Maybe it was intense sunlight reflected from a nearby window that created a magnifying glass effect and melted the vinyl siding on Michael Harney's house in Beaverton, Ore. Or, maybe it was some other kind of ambient heat buildup in the subdivision just west of Portland.
Either way, he doesn't think his warranty claim should have been denied on the basis that the damage was caused by an “unusual heat source.” Now he's suing the manufacturer, Associated Materials of Cuyahoga Falls, Ohio, in what could become a national class lawsuit.
“He had Alside [brand] vinyl siding and it melted on one side of his house in several places,” Harney's lawyer, Alex Nelson, a partner with the law firm Benson, Kerrane, Storz & Nelson P.C., said in a telephone interview. “Alside denied his warranty claim saying the melting was caused by an unusual heat source. We think whether it was from a window reflection or just ambient heat or whatever, we don't think it was an unusual heat source. And we think there are thousands of these warranty claims being denied by Alside based on heat.”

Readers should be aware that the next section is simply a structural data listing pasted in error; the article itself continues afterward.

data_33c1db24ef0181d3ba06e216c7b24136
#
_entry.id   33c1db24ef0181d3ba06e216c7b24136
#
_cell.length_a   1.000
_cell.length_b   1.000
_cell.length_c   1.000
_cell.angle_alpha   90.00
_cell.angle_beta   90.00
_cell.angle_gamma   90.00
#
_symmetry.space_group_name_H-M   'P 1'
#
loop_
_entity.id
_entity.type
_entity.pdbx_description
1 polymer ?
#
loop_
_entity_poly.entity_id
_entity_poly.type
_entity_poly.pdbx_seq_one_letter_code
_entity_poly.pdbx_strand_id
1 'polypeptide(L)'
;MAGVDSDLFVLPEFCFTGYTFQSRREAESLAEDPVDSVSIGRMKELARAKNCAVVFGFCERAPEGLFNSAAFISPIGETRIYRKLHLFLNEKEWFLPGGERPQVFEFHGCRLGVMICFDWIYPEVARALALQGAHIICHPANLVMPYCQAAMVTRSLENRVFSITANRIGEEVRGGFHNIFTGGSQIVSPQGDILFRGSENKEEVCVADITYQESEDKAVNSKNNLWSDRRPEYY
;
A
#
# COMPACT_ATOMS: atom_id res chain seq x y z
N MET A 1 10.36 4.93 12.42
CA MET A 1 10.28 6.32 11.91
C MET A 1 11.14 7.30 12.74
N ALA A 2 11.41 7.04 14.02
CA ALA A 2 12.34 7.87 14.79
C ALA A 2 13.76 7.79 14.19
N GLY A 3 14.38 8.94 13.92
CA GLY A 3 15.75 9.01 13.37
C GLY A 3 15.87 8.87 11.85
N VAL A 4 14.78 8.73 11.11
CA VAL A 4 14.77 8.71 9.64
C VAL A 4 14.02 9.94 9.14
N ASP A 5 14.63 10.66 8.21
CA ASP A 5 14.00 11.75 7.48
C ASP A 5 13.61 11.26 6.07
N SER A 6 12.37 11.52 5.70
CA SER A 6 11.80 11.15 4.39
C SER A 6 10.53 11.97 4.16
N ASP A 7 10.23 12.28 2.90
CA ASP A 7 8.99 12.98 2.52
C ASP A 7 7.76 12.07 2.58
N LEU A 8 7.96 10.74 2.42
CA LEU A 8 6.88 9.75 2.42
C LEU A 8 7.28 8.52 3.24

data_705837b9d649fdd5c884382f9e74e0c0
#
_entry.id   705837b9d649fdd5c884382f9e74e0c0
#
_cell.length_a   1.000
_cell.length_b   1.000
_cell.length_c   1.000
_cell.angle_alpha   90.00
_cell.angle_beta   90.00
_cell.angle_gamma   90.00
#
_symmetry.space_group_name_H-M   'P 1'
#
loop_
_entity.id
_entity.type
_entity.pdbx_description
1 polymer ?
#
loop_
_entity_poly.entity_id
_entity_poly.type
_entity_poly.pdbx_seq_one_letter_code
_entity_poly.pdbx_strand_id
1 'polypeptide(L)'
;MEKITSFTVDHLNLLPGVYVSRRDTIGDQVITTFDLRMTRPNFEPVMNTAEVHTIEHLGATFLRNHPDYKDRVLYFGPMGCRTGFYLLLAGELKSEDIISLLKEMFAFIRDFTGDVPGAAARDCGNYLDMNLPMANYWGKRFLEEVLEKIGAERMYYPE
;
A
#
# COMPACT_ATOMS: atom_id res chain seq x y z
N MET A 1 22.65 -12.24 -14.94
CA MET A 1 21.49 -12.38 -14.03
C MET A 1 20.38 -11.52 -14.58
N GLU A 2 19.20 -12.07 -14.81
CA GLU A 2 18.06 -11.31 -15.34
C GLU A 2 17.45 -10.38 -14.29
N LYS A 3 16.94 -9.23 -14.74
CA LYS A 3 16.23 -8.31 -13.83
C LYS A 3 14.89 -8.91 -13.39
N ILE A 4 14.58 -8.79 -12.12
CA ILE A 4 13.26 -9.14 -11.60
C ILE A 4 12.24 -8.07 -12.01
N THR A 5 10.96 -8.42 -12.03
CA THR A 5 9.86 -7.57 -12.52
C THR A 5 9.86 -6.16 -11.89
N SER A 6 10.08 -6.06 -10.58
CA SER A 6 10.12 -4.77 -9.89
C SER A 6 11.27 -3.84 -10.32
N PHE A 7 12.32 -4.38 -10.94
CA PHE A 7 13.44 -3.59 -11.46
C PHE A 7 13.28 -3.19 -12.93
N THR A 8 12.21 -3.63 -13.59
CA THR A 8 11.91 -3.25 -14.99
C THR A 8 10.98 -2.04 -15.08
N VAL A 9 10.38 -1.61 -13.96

A 25-page lawsuit filed in U.S. District Court in Portland, Ore., on behalf of Harney and “all others similarly situated” calls Alside vinyl siding “inherently defective” and says it “prematurely fails when exposed to natural conditions” by thinning, bowing, discoloration and excessive gapping. The lawsuit alleges breach of contract, negligence, unjust enrichment and unlawful trade practices.
Nelson said his client's vinyl siding was exposed to “typical environmental conditions” and he should be reimbursed $2,800 for replacement materials and labor. The lawsuit says there are more than 100 potential class members residing in multiple states with damages exceeding $5 million.
Associated Materials lawyer Michael Farrell declined to comment on the pending litigation. He has been granted an extension until Dec. 5 to file a response to the lawsuit.
The company's website says Alside vinyl siding is certified by the Vinyl Siding Institute (VSI) under a program that offers independent, unbiased testing and inspection for performance and quality.
VSI President Kate Offringa said in an email that the Washington-based trade association has no first-hand knowledge of the circumstances in Harney's case “but we are confident in the performance of certified vinyl products when used under normal conditions.”